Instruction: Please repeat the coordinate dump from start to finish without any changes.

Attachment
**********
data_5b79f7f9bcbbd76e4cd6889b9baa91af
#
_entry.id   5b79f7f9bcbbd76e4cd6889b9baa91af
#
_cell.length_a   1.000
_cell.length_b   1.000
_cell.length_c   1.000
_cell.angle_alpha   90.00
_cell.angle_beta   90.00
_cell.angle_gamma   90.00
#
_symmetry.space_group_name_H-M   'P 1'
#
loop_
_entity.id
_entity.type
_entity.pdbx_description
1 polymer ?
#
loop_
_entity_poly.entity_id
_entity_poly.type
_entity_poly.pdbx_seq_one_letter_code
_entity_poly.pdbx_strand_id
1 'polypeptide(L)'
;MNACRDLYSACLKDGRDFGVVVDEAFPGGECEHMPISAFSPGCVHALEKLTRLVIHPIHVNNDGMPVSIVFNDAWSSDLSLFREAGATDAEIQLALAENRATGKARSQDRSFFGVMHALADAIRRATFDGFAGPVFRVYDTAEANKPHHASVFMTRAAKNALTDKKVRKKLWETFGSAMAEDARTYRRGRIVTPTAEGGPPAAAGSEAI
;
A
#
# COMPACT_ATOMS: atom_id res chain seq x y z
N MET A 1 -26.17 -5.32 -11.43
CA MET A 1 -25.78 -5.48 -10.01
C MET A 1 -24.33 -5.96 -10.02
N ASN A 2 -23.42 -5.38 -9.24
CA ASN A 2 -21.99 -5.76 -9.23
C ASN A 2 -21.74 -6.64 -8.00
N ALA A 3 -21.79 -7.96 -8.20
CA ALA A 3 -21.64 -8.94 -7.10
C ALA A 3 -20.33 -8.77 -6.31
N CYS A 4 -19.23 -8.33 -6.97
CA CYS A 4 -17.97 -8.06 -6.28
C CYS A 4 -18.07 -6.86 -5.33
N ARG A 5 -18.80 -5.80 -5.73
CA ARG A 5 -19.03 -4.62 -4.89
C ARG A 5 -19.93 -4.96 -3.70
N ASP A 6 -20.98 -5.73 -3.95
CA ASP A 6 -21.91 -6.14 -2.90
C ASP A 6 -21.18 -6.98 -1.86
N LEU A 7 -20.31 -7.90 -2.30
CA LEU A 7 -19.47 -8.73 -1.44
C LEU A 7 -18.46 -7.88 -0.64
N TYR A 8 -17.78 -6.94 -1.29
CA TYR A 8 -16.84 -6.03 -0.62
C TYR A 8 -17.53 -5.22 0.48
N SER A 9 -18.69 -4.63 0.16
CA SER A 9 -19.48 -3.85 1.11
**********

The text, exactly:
data_5b79f7f9bcbbd76e4cd6889b9baa91af
#
_entry.id   5b79f7f9bcbbd76e4cd6889b9baa91af
#
_cell.length_a   1.000
_cell.length_b   1.000
_cell.length_c   1.000
_cell.angle_alpha   90.00
_cell.angle_beta   90.00
_cell.angle_gamma   90.00
#
_symmetry.space_group_name_H-M   'P 1'
#
loop_
_entity.id
_entity.type
_entity.pdbx_description
1 polymer ?
#
loop_
_entity_poly.entity_id
_entity_poly.type
_entity_poly.pdbx_seq_one_letter_code
_entity_poly.pdbx_strand_id
1 'polypeptide(L)'
;MNACRDLYSACLKDGRDFGVVVDEAFPGGECEHMPISAFSPGCVHALEKLTRLVIHPIHVNNDGMPVSIVFNDAWSSDLSLFREAGATDAEIQLALAENRATGKARSQDRSFFGVMHALADAIRRATFDGFAGPVFRVYDTAEANKPHHASVFMTRAAKNALTDKKVRKKLWETFGSAMAEDARTYRRGRIVTPTAEGGPPAAAGSEAI
;
A
#
# COMPACT_ATOMS: atom_id res chain seq x y z
N MET A 1 -26.17 -5.32 -11.43
CA MET A 1 -25.78 -5.48 -10.01
C MET A 1 -24.33 -5.96 -10.02
N ASN A 2 -23.42 -5.38 -9.24
CA ASN A 2 -21.99 -5.76 -9.23
C ASN A 2 -21.74 -6.64 -8.00
N ALA A 3 -21.79 -7.96 -8.20
CA ALA A 3 -21.64 -8.94 -7.10
C ALA A 3 -20.33 -8.77 -6.31
N CYS A 4 -19.23 -8.33 -6.97
CA CYS A 4 -17.97 -8.06 -6.28
C CYS A 4 -18.07 -6.86 -5.33
N ARG A 5 -18.80 -5.80 -5.73
CA ARG A 5 -19.03 -4.62 -4.89
C ARG A 5 -19.93 -4.96 -3.70
N ASP A 6 -20.98 -5.73 -3.95
CA ASP A 6 -21.91 -6.14 -2.90
C ASP A 6 -21.18 -6.98 -1.86
N LEU A 7 -20.31 -7.90 -2.30
CA LEU A 7 -19.47 -8.73 -1.44
C LEU A 7 -18.46 -7.88 -0.64
N TYR A 8 -17.78 -6.94 -1.29
CA TYR A 8 -16.84 -6.03 -0.62
C TYR A 8 -17.53 -5.22 0.48
N SER A 9 -18.69 -4.63 0.16
CA SER A 9 -19.48 -3.85 1.11